Librax carries a boxed warning about the dangers of using it in combination with opioids, including products with codeine and hydrocodone. This is because Librax contains chlordiazepoxide, which is a benzodiazepine. If combined use is necessary, your healthcare provider should limit your dosages and duration of treatment. If you are prescribed both types of medications, watch for signs and symptoms of respiratory depression (trouble breathing) and sedation.


Store Librax in a cool, dry place. In general, keep medications away from areas of heat, like in the kitchen, or humid places such as the bathroom. These environments can affect how well medications work. Keeping this medication away from children and pets is also important to prevent accidental consumption.

Off-Label Uses

Librax has generally only been researched for the uses approved by the FDA. However, its components have been studied for other diseases, either alone or together. For example, research has looked into chlordiazepoxide’s use in alcohol withdrawal.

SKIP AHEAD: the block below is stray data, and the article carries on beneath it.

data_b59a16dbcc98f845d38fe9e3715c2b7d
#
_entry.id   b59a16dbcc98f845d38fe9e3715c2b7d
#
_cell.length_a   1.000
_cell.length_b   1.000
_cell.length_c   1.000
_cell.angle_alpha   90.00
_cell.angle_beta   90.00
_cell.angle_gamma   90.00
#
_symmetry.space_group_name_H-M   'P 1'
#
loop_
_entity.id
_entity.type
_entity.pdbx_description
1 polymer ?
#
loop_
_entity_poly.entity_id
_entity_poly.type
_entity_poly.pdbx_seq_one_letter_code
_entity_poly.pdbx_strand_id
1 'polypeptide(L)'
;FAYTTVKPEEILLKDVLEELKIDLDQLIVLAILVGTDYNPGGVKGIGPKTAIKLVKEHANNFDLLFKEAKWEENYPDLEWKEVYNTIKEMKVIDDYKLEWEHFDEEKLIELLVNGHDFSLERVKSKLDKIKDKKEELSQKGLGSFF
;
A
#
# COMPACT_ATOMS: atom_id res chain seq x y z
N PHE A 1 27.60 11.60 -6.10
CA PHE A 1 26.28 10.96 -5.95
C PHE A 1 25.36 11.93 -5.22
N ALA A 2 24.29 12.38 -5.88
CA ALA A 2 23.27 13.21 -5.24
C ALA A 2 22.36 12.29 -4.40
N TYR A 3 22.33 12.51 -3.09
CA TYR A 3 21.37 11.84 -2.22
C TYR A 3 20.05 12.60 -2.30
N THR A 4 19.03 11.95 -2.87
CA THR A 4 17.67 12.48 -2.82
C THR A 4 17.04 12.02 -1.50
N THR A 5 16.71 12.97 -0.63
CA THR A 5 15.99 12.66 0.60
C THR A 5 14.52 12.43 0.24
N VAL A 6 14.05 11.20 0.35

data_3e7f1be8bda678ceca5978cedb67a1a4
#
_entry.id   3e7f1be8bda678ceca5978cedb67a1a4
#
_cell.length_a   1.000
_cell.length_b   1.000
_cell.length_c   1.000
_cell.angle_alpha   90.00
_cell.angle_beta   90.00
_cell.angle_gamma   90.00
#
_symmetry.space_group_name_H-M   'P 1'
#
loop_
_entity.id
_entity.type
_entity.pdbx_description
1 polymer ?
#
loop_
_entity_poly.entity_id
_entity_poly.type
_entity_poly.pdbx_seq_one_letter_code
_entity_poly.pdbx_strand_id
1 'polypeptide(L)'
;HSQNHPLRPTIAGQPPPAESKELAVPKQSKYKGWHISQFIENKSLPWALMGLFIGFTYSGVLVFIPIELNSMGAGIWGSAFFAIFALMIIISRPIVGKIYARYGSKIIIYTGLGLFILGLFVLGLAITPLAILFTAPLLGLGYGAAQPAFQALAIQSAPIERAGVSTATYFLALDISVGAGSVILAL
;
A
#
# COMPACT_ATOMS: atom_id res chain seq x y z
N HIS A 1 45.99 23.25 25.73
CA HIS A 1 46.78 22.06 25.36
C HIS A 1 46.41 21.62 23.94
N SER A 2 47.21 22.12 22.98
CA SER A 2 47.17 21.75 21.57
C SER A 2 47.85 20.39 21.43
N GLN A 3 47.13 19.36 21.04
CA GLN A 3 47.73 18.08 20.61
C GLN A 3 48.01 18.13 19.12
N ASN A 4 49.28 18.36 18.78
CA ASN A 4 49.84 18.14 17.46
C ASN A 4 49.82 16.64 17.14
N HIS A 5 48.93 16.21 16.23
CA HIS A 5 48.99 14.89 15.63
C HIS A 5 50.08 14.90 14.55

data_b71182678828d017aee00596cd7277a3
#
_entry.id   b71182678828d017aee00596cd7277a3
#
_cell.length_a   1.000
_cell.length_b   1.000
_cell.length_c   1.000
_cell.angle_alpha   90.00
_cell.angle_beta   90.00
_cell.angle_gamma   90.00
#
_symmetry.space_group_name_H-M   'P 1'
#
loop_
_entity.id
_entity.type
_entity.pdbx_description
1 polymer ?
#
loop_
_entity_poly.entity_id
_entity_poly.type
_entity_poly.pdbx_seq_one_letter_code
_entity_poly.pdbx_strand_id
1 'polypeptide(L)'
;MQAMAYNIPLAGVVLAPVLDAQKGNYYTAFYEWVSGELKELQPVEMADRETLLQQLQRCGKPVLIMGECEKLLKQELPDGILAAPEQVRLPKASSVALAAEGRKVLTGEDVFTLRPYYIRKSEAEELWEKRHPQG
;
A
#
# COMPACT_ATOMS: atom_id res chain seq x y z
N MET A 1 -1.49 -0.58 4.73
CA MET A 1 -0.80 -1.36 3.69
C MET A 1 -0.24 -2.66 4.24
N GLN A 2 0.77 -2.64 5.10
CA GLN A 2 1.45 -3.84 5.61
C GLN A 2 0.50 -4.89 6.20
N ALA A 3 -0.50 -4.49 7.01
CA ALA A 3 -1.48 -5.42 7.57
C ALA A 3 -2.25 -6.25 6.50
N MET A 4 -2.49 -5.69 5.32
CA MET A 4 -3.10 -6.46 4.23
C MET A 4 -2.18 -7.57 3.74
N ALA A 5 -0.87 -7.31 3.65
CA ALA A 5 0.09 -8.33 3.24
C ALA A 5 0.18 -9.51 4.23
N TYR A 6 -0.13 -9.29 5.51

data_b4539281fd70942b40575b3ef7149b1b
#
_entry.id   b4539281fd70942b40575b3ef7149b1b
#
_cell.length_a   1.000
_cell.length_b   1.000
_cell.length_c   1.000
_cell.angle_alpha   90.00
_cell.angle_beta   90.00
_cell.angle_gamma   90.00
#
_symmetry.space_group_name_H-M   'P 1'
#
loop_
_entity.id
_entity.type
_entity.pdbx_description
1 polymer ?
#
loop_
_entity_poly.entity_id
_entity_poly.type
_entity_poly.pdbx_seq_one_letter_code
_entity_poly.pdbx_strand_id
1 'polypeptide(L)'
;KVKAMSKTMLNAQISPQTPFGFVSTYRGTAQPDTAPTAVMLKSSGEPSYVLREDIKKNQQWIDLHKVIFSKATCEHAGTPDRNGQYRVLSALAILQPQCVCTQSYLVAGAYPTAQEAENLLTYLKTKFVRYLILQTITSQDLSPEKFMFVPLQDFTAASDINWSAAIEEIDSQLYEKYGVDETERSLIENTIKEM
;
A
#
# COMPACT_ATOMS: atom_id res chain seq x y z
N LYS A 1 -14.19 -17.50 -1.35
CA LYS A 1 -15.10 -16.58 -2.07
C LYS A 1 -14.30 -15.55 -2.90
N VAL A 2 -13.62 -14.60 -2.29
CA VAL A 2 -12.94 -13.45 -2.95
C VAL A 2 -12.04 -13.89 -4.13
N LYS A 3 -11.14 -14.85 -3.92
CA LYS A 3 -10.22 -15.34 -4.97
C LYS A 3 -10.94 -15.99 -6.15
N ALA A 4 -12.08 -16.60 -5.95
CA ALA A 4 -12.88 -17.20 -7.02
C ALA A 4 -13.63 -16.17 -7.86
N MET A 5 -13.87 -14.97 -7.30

One study evaluated the effectiveness of chlordiazepoxide for alcohol withdrawal compared to gabapentin. Gabapentin is generally known as the first-line treatment for alcohol withdrawal. The study’s results found that gabapentin was as effective as chlordiazepoxide. However, gabapentin appears to have fewer sedative effects associated with it. than chlordiazepoxide.

How Long Does Librax Take to Work?

Librax will generally start to work within 30 minutes.

What Are the Side Effects of Librax?

This is not a complete list of side effects and others may occur. A medical professional can advise you on side effects. If you experience other effects, contact your pharmacist or a medical professional. You may report side effects to the FDA at or 1-800-FDA-1088.

Common Side Effects

Common side effects of Librax may include:

  • Drowsiness
  • Dry mouth
  • Constipation 
  • Changes in sexual drive
  • Irregular menstrual periods
  • Nausea
  • Problems urinating
  • Skin problems like swelling

Severe Side Effects